Casey Gollan: Strategic Leadership In Growing Companies is essential

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Leading a company that is doing well poses challenges along with great rewards and often simultaneously, admits business coach Casey Gollan. And in his latest post he advises business leaders how to overcome those contradictions.

Leading business coach Casey Gollan

Leading business coach Casey Gollan

There is no time like today to re-group, re-envision, and re-map, your chart for strategic leadership to ensure that your company continues to move forward for years to come.

“There is no time like today to re-group, re-envision, and re-map, your chart for strategic leadership to ensure that your company continues to move forward for years to come,” says the leading Australian business mentor in his latest bulletin titled strategic leadership in growing companies.

“But in order to lead a growing company and also make maximal impact in the market place, a leader must be a risk taker.”

He goes on to explain: “Risks are often misrepresented as a gamble. However, taking risks and having forethought simply equates to being strategic.

“As a small business owner you must consistently exert self-analysis and question whether your actions are leading to strategic leadership.”

Gollan goes on to outline some of the key habits of great strategic leadership gurus. One of these individuals is Paul Schoemaker, founder of the firm, Decision Strategies International. Schoemaker believes six key habits are essential for strategic leadership. These are:

1.    Anticipate: Being aware of upcoming changes in the industry. Looking beyond current strategies.
2.    Think Critically: Always seeking the root cause of challenges and problems.
3.    Interpret: Combing through all data when making impactful decisions.
4.    Decide: Quickly making decisions on particular issues and holding your ground.
5.    Align: Having goals that mimic colleagues and always aiming to discover what motivates team members.
6.    Learn: Actively looking for opportunities to learn from mistakes.

Gollan goes on to refer to a recent Wall Street Journal article which told how the executive of a small hotel chain began asking his staff to explicitly take more risks. At the same time he issued each one with “get out of jail free cards” which were to be given to him whenever a team member performed a risky action (he was also aware that he himself had to do the same). Within 12 months of the exercise revenue and morale had increased.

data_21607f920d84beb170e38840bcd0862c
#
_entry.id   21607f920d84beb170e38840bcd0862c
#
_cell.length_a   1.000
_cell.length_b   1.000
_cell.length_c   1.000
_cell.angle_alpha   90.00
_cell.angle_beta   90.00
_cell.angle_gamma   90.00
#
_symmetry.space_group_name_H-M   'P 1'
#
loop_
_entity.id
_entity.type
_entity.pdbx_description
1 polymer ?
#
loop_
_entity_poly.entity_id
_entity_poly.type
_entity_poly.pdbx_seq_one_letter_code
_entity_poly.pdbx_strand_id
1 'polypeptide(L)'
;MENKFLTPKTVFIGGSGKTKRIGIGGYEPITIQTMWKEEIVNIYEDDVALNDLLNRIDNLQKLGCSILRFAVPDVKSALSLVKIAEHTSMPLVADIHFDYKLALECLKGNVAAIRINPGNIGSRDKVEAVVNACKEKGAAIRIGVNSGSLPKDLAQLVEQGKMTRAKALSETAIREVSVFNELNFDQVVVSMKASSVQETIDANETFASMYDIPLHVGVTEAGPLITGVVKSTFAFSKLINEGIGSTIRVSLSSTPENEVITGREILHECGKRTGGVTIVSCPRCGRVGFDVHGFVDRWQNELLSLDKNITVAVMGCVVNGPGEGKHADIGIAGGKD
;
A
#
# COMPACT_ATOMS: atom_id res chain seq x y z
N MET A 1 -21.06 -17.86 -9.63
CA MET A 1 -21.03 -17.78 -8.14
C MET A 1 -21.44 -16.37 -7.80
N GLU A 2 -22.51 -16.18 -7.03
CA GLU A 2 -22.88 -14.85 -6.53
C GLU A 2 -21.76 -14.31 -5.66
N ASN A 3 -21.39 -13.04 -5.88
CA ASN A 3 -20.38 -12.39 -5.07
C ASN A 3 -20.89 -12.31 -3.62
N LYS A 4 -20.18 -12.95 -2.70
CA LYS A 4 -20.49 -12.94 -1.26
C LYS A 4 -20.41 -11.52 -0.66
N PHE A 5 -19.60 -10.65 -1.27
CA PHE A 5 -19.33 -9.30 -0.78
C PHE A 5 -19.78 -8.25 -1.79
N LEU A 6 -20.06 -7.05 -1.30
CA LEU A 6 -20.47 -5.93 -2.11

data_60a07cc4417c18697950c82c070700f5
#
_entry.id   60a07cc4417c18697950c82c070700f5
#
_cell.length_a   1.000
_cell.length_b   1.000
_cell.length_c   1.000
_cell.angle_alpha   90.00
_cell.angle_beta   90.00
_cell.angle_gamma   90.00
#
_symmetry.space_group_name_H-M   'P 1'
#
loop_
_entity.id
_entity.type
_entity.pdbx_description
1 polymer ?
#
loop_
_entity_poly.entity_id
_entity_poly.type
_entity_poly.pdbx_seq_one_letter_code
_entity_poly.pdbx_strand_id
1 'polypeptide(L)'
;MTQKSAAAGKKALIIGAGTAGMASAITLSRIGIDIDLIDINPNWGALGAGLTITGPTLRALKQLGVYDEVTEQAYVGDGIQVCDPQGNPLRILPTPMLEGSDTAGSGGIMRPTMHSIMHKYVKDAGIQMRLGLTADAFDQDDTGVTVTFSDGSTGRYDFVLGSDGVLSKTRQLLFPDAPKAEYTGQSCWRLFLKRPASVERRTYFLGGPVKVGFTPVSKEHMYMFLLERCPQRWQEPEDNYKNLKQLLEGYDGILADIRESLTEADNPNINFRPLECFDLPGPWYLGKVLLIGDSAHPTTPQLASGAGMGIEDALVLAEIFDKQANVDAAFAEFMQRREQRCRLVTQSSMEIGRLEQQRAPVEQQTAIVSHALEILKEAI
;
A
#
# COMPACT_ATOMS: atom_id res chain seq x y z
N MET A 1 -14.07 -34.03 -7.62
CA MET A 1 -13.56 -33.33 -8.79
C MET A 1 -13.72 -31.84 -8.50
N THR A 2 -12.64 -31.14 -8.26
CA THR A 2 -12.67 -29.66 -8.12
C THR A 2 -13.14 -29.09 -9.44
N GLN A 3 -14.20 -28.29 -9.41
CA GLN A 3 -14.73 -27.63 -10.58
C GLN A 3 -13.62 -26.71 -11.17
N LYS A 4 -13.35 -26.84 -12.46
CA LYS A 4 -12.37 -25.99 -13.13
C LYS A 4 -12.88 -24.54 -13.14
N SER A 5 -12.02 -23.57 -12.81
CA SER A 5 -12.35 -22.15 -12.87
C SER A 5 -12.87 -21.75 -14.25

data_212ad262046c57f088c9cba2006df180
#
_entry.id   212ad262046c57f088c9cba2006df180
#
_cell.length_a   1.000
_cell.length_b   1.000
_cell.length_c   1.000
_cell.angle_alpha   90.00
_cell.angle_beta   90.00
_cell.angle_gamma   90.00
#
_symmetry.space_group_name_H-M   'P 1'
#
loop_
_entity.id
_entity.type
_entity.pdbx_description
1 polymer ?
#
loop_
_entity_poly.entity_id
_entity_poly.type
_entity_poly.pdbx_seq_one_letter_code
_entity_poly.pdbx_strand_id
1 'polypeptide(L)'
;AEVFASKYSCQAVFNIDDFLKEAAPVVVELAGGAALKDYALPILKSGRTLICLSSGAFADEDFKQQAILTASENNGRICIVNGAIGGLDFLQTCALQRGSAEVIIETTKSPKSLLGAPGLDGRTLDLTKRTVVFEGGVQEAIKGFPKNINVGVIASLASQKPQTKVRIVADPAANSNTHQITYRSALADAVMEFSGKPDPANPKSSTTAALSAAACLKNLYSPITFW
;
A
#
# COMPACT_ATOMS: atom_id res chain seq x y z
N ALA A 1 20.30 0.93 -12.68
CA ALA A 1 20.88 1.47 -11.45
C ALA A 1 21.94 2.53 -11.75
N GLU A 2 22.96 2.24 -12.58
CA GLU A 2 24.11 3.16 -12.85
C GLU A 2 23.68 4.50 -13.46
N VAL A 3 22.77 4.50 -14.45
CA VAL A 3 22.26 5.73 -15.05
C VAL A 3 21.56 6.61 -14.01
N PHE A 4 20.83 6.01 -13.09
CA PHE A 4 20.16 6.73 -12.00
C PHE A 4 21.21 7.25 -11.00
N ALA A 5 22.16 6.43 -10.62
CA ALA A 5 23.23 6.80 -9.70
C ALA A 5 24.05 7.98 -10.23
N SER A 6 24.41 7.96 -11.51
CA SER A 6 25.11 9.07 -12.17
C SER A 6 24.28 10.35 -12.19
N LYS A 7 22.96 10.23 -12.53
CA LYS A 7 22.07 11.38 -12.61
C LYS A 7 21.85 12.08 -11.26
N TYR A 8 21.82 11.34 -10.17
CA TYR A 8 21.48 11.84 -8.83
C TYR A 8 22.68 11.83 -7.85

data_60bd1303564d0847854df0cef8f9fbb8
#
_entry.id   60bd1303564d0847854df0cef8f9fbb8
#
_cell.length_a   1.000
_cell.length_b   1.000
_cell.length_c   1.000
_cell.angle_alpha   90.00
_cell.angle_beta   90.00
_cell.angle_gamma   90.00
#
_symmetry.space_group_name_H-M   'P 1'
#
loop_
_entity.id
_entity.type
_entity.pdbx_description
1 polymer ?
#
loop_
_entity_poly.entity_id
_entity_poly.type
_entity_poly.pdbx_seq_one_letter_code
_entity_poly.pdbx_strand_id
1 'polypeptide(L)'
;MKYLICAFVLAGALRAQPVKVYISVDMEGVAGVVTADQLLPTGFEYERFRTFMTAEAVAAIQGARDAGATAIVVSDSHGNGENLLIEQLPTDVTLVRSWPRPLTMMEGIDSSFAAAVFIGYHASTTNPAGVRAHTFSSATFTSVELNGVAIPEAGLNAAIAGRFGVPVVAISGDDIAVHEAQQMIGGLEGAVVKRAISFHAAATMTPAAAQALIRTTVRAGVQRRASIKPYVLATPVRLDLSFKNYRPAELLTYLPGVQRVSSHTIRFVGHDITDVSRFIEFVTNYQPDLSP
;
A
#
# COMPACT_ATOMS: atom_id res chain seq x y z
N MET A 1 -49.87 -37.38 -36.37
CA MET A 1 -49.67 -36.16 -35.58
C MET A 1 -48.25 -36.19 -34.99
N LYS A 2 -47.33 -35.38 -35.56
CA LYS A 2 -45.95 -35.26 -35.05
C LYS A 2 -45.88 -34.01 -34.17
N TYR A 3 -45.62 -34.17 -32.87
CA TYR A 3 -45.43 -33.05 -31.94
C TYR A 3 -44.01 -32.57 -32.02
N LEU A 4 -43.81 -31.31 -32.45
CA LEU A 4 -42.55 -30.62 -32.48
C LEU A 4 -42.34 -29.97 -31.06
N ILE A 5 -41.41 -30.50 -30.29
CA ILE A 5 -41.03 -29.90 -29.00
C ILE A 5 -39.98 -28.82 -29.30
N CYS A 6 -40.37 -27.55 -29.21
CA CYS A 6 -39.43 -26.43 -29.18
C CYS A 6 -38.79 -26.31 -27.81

Risk takers and strategic leaders must be managers as well, says Gollan. The following, he believes, are the key attributes of both leaders and managers:

Leaders:

  •     Set high level goals and strategizes ahead
  •     Promotes a sense of teamwork
  •     Solicits input on strategies
  •     Identifies opportunities and threats company wide
  •     Empowers others to take action

Managers:

  •     Tells employees what needs to be done
  •     Trains employees how to do their job effectively
  •     Identifies opportunities and problems on a day to day basis
  •     Observes and measures success on an individual level

When it comes to long term strategies, it’s important to buy into the idea that leadership depends on having a strategic vision and yielding results quickly in order to allow business to grow at a steady pace, insists Gollan. Risk and strategy should be seen as complimentary to each other, as well as a vision for the future.

The most successful entrepreneurs, he believes, are those who ‘create’ visions for the future. That means, in the early stages, consistently reminding the team where they are going and how to get there.

This can be achieved via verbal expression, by assigning mini team projects, using visual communication or implementing “a rewards” based culture for innovation.

The best strategic leaders know that they must allow their team to be leaders when the time allows, says business adviser Gollan.

Doing so allows team members to gain some ownership in their role in the firm and in their own careers at the same time. Strategic leadership is rooted in trusting the team to make sound decisions.

Leaders who aren’t trusting their teams should be asking themselves why that is and should look at issues such as staff morale and productivity rates.

Gollan concludes: “Use what you have gathered in this post to decide how you manage and lead and use that as a guide to re-establishing how your strategic leadership can soar.

“Keep in mind those six key habits as noted by strategic leadership heavyweight, Paul Schoemaker, when performing your assessment and eventual “leadership mission” plan of action.

“Combining the thoughts above should position you to reach higher into the entrepreneurial ladder of success.”

See more of Gollan’s leadership advice, along with general business coaching ideas and exercises at his website here.

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Casey Gollan
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